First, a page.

What’s on AT OBJECTSPACE and other stuff

Entering Objectspace last Friday, one could be forgiven for thinking a mistake had been made and instead you were in any old white cube downtown. Greeted by walls clustered together at angles at room’s centre, walking around revealed paintings, photography, etchings and prints by six artists, one of them Australian, but not an object except what was represented on a flat surface with four corners.

A quick return to the entrance so as to check, and reassurance is there in the small window gallery space that reveals Kate Fitzharris’s contemplative clay tableau of kneeling figure and chain of pearls in full three dimensions – of which more later. But yes, this was Objectspace.

Perhaps in advance defence of hoisted petards or to ward off slings and arrows, (to use a couple of handy aphorisms) Objectspace Director, Philip Clark, in his opening speech led by asking what the hell were wall images doing in that space and immediately followed such use with mention of a precedent exhibition some years earlier where images of jewellery in photography were mounted. We forgave them once. He continued by quoting from the gallery’s stated purpose ‘…to provoke new assessments about works and practices’ but where was the first part of that statement which positioned those works and practices ‘in the fields of craft, applied arts and design’?

Invited to open the exhibition, gallerist Anna Miles also remarked upon the ‘perturbing spectre that is an Objectspace emptied of objects’ and quoted from New York Times arts columnist, Roberta Smith who wrote, in a piece about an exhibition called Bringing the World Into the World at Queens Museum, about ‘curatorial and artistic fashions’ where works display ‘a disdain for aesthetic decision making’ and she drew contrasts with the aesthetic decision making she was accustomed to observing in Objectspace exhibitions. Miles might also have quoted from another part of that ‘stinging’ review where Smith wrote of the Queens’ show being an ‘intermittently rewarding if ambition challenged exhibition’. The hard fact is that no matter how aspiring the curatorial intent, if sector depth from which to draw is largely absent, curatorial ambition is futile.

The underlying problem and root cause is that most fields Objectspace was set up to service have been steadily eroded over the past two decades. With the exception of jewellery, tertiary training in craft and applied arts has all but disappeared. The remaining vestiges stagger and will also similarly vanish unless respect for the accumulated expertise, haptic knowledge, rich culture and vibrant histories is supported by our principal funding body, as Education has abandoned these fields as too costly, space-greedy and unfashionable (despite, finally, some acknowledgement of ceramic’s revival and employ as ‘the new black’ or even ‘the new video’ – by fine arts and questioned, way back in 2011, by the same Roberta Smith – but let’s not go there for now!)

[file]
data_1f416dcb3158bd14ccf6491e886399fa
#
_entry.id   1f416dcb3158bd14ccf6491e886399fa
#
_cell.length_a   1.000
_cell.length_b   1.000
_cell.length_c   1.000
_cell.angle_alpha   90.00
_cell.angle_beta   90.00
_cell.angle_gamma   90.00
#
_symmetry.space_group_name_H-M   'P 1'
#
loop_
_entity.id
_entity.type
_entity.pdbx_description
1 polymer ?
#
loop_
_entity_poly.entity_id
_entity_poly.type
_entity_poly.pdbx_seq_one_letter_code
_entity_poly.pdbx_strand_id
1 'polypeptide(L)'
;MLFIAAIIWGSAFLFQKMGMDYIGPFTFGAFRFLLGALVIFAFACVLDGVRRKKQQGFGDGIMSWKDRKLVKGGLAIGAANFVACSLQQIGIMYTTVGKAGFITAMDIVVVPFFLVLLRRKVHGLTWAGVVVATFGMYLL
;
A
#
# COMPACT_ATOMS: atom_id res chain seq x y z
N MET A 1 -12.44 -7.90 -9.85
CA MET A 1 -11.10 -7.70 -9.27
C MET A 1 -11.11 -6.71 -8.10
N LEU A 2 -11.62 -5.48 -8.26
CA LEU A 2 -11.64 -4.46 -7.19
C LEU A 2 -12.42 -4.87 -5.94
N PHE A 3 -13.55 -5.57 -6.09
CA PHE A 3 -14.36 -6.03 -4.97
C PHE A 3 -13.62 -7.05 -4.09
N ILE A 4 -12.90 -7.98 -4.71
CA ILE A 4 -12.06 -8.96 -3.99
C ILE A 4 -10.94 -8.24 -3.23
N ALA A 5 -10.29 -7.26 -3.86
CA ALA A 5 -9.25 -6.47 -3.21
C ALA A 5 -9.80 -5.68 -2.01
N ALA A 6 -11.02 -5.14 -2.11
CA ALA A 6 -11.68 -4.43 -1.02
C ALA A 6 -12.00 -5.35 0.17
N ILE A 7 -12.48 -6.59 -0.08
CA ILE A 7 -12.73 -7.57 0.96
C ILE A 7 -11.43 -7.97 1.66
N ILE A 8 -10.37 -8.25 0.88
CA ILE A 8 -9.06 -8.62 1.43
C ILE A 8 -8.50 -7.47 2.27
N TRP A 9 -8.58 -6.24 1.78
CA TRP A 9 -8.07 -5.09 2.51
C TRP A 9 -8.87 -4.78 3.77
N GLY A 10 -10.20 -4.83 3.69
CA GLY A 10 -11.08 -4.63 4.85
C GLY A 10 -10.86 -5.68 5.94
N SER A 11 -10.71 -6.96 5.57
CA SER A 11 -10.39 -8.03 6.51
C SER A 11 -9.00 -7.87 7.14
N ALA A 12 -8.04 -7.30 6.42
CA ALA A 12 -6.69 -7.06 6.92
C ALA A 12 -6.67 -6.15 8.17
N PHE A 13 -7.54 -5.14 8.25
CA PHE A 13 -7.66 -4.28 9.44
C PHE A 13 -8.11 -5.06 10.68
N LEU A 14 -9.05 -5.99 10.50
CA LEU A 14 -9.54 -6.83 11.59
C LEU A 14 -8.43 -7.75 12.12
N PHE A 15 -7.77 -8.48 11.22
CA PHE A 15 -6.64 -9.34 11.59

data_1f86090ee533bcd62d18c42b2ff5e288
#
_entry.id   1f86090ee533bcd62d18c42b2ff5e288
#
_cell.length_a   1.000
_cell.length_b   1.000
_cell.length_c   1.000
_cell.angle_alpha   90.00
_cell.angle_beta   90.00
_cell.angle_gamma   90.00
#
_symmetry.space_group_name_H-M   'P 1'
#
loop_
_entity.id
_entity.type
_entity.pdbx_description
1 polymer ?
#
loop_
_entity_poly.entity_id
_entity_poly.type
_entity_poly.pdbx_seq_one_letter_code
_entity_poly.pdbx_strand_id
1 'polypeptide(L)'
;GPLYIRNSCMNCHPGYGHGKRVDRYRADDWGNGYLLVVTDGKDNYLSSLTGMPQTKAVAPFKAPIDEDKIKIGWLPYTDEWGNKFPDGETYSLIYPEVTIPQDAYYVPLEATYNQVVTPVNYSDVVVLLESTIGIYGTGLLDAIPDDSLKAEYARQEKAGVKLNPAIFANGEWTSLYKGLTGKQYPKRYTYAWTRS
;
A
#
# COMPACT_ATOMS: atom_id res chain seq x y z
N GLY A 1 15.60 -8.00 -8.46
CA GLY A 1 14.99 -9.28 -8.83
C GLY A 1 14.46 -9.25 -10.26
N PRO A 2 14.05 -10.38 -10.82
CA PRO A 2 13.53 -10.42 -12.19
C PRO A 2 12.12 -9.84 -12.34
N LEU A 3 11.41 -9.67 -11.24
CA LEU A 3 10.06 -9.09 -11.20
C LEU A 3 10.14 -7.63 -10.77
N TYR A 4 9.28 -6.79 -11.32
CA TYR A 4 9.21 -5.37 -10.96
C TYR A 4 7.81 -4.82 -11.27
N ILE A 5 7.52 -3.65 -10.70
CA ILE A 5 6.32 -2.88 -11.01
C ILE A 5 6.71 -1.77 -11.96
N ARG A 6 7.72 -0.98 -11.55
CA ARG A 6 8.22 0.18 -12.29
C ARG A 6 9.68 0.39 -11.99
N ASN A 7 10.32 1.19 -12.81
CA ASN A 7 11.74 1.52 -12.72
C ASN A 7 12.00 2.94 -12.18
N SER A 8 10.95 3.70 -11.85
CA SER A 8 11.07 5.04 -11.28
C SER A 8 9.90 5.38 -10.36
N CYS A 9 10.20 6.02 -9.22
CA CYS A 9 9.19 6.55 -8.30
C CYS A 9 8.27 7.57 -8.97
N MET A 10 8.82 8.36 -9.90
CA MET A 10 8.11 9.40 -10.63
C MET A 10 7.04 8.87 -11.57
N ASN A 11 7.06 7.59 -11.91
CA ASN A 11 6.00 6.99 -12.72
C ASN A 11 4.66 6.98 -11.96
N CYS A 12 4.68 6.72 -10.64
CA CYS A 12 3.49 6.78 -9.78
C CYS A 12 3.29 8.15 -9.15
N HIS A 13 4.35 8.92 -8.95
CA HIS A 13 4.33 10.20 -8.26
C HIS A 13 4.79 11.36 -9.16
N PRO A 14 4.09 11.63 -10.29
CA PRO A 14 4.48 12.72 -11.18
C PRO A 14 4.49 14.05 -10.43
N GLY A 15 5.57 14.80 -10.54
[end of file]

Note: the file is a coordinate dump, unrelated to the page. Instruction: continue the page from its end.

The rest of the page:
Creative New Zealand cannot save the situation by itself but can fund initiatives that hold promise and advocate on behalf of these attenuated areas. As Anna Miles remarked, The consequences of a loss of opportunities for assembling the skills and knowledge associated with object making have repercussions that reach well beyond the extinction of these specific practices’.

Which brings me to the mention of Kate Fitzharris’s small installation at the entrance to Objectspace as the only current representation of craft practice in the building. Her unfired clay figure survived the trip up from Dunedin and sits, as her smaller figures do, composed and serenely awaiting… what? This current work, The Stillness of Movement, is a further step in what she has been steadily developing over the past fifteen or so years. During that time her work has always been figurative, and small in scale with resonances of human/animal, domestic/wild and incorporating found materials that engendered intimacy with histories and place. Three years ago she made an exhibition for a Dunedin art space where she incorporated into a clay and wax matrix, found items gathered along the walk between her home and the gallery and made a long string of beads as narrative for that journey. For this current show she again incorporated items gathered on a long walk – cow hair, lichens, seeds and bark – along with wax and local clay, for another ‘string of pearls’ that hovers around the figure as connector with locus. Two years ago she attended a workshop by major figurative artist, Akio Takamori, a Japanese/American who was a guest at the Australian ceramics conference in Adelaide. This has encouraged the increase in scale we see for the first time, although the serene, almost receptive bearing accompanied by domestic objects – in this case a jug – and meditative ambiance the installation offers, continues. A clay skull hangs at the figure’s neck surrounded by dried lichens gathered on the walk and the face markings with white clay suggest ritual so is the jug for sacraments? Or simply signifier for something more intimate? While the core remains constant her articulation deepens as she musters various resources, steadily building a unique oeuvre that intimates a subjective credo around life.